When fan studies first started out, these creative impulses were big news. It showed that fans were not just passive audience members, but actually highly active. Defining fans as decidedly "not just consumers" was a way to justify paying attention to them, at least academically. The idea was that consumers were "dupes" of the cultural industries. Clearly, creativity was where it's at and fan fiction, fan art, fan music, etc. became the heart of early media fandom because it showed that fans were motivated not just by a desire to check out and mindlessly consume media, but actually engage with it, transform it, share it, and make it their own.
REMEMBERING THE STRUGGLE
Even if a fan never creates or transforms anything, fandom can still fulfills its members’ needs for affiliation, friendship, and shared enthusiasm in a space apart from the stresses and pressures of the ordinary world. In Enterprising Women (1992), Camille Bacon-Smith writes about the role of fandom as a safe space that allows its members to express an identity and engage in a set of behaviors that might be ridiculed by society at large. She writes, “The community is open to anyone willing to participate, but closed to anyone who might jeer, or worse, blow the whistle."
And the sad fact is that, for most of its history, media fandom was jeered at. Fans' interests and obsessions marked them as outsiders from the social mainstream. For many people within contemporary fan culture, maintaining fandom as a safe space -- for expression, for appreciation, and just for being themselves -- is still hugely important. When fan culture goes mainstream, it often also means that fan culture goes public. And a lot of fans don't want that because many aspects of the fan experience are still very personal and very likely to be misunderstood by the public who doesn't share fan culture's language and customs.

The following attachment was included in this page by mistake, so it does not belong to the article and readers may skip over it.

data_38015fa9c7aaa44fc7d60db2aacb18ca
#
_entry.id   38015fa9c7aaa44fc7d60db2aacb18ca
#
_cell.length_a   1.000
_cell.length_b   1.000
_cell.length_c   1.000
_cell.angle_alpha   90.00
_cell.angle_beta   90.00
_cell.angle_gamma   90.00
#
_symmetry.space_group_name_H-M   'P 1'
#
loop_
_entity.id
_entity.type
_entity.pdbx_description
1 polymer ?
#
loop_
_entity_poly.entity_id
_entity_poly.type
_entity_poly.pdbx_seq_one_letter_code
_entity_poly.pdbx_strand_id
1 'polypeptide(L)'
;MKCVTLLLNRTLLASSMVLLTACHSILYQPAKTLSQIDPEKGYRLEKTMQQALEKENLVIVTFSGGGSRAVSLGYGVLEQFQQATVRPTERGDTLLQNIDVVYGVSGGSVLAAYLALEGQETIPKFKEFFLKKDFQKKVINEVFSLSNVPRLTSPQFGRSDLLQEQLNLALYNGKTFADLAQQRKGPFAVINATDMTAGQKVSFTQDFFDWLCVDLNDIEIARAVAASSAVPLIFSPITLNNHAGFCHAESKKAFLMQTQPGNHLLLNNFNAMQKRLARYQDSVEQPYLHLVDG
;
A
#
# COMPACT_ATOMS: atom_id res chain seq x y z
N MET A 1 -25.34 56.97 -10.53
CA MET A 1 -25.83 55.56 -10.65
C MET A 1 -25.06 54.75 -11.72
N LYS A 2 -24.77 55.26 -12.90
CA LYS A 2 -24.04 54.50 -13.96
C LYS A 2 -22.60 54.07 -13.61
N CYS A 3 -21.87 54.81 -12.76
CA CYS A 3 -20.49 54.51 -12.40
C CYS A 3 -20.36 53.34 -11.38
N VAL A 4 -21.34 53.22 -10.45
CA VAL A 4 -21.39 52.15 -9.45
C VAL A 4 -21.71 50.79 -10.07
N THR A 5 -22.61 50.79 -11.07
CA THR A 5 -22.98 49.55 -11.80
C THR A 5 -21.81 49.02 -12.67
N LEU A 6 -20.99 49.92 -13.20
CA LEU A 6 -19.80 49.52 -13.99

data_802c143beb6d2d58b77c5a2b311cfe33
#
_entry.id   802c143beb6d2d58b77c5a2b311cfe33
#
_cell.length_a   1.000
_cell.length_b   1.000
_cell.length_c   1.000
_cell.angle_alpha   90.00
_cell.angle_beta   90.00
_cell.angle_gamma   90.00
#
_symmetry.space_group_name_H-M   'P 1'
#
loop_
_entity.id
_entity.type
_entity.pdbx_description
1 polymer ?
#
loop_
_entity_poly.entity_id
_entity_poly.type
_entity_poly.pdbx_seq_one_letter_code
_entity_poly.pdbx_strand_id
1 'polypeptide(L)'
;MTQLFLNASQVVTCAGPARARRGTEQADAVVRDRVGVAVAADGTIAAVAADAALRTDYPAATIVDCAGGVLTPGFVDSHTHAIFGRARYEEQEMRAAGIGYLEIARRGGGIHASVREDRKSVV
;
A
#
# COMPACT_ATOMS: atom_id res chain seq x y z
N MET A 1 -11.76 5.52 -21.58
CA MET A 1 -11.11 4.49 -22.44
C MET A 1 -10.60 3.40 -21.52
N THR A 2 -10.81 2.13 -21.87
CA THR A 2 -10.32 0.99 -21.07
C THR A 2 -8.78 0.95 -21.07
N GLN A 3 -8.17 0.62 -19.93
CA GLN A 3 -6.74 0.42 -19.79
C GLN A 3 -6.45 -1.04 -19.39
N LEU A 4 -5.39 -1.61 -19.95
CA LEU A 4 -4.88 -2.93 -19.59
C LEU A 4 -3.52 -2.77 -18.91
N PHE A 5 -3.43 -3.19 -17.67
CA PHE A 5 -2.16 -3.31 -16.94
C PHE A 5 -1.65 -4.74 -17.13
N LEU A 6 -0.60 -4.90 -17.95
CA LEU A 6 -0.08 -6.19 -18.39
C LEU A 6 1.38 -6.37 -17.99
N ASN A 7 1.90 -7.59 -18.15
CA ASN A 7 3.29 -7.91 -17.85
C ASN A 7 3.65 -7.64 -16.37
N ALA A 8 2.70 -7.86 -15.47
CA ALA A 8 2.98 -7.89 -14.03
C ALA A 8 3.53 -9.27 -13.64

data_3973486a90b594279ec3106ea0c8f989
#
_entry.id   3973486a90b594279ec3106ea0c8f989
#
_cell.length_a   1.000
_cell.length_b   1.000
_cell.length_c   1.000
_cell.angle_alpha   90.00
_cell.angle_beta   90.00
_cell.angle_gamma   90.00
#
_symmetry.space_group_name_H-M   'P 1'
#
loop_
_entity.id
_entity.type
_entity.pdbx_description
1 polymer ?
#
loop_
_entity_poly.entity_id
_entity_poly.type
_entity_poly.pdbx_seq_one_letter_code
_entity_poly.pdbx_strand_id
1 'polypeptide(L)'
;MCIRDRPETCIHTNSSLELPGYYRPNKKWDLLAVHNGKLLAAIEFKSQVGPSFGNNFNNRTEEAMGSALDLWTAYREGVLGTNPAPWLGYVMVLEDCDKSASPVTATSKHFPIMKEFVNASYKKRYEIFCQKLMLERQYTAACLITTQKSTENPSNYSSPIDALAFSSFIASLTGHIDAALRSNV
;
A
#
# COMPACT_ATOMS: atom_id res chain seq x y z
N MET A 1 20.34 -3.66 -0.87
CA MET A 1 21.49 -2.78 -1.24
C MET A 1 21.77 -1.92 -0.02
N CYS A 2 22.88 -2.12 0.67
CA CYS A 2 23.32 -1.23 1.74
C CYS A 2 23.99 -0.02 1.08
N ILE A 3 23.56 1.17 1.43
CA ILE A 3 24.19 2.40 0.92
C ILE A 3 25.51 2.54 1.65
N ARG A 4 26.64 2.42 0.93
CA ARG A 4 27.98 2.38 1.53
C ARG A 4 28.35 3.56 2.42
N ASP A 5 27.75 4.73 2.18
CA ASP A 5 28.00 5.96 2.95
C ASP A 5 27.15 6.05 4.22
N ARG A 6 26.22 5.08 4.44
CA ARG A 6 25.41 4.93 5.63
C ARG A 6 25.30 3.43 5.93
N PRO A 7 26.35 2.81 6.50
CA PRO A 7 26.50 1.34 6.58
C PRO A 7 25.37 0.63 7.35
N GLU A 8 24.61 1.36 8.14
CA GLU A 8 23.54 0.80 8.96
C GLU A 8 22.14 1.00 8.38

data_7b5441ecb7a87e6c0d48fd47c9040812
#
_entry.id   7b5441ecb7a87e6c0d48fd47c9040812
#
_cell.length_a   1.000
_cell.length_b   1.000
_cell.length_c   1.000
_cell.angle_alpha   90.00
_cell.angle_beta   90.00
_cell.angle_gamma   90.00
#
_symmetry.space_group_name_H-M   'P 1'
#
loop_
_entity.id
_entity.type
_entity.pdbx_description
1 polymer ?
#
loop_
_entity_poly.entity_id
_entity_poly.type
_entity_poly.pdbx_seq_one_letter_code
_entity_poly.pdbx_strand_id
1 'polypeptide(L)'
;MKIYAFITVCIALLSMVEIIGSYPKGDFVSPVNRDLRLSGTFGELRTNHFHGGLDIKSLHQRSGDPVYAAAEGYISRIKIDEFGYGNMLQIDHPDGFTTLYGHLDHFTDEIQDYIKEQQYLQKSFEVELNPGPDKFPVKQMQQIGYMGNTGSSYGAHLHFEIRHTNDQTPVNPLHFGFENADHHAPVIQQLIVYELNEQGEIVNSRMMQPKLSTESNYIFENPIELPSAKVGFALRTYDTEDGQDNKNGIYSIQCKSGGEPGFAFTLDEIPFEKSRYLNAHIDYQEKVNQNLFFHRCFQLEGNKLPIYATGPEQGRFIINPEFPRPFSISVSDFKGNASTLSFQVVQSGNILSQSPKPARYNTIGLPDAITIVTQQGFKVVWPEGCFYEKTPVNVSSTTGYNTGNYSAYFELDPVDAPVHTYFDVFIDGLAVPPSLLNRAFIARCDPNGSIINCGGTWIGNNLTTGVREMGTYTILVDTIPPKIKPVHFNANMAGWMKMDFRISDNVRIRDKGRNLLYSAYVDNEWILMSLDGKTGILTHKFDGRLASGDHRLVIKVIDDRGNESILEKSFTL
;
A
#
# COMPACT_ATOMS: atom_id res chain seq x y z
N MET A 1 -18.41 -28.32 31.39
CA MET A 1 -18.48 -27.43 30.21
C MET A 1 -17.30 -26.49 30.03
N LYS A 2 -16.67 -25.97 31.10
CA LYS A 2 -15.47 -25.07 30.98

Within fandom, there is often a distinction between those for whom "Fandom-Is-a-Way-of-Life" and "Fandom-Is-Just-a-Goddamned-Hobby" (Fanlore.org). The former describes fans whose status as a fan and participation in fandom is a defining feature of their identity, while the latter describes –- obviously with denigration –- those who engage in fan activities without necessarily defining themselves as part of a fan culture. The fear is that, if fan culture is overrun by hobbyists, it might make fandom unsafe again for the ones who pour their heart and soul into it.
So, is there reason to be anxious about the state of fan culture? Is there a need to define "fan" and "fandom" in a neat, useful way?
It's a fact that fan culture is moving from a subculture into the mainstream, and it's a fact that, in that process, some things are lost. Are other things gained? Maybe losing the stigma around being a fan, a nerd, or a geek will be beneficial in the long run. Maybe the fact that nerdy things have gone mainstream also means we'll get lots more super awesome, super nerdy things.
I think that the need to define "fan" and "fandom" is also a by-product of this process. As the boundaries of fan culture blur, there's an urge to hold on to the edges. We hold on to remember where we came from and we hold on because it's so much of who we are. If fan culture becomes common, we fear losing something that makes us special.
It's human nature to always try to categorize our social lives into in-groups and out-groups. Fan culture certainly isn't immune to forming its own sub-groups, its own hierarchies. It's likely that, as fandom goes more mainstream, fan culture will continue to splinter into smaller niche groups. As such, we're moving farther away from a singular definition of "fandom." And, if Grossman's "affective sensibility" is to believed, the emotional impulse behind being a "fan" is universal anyway.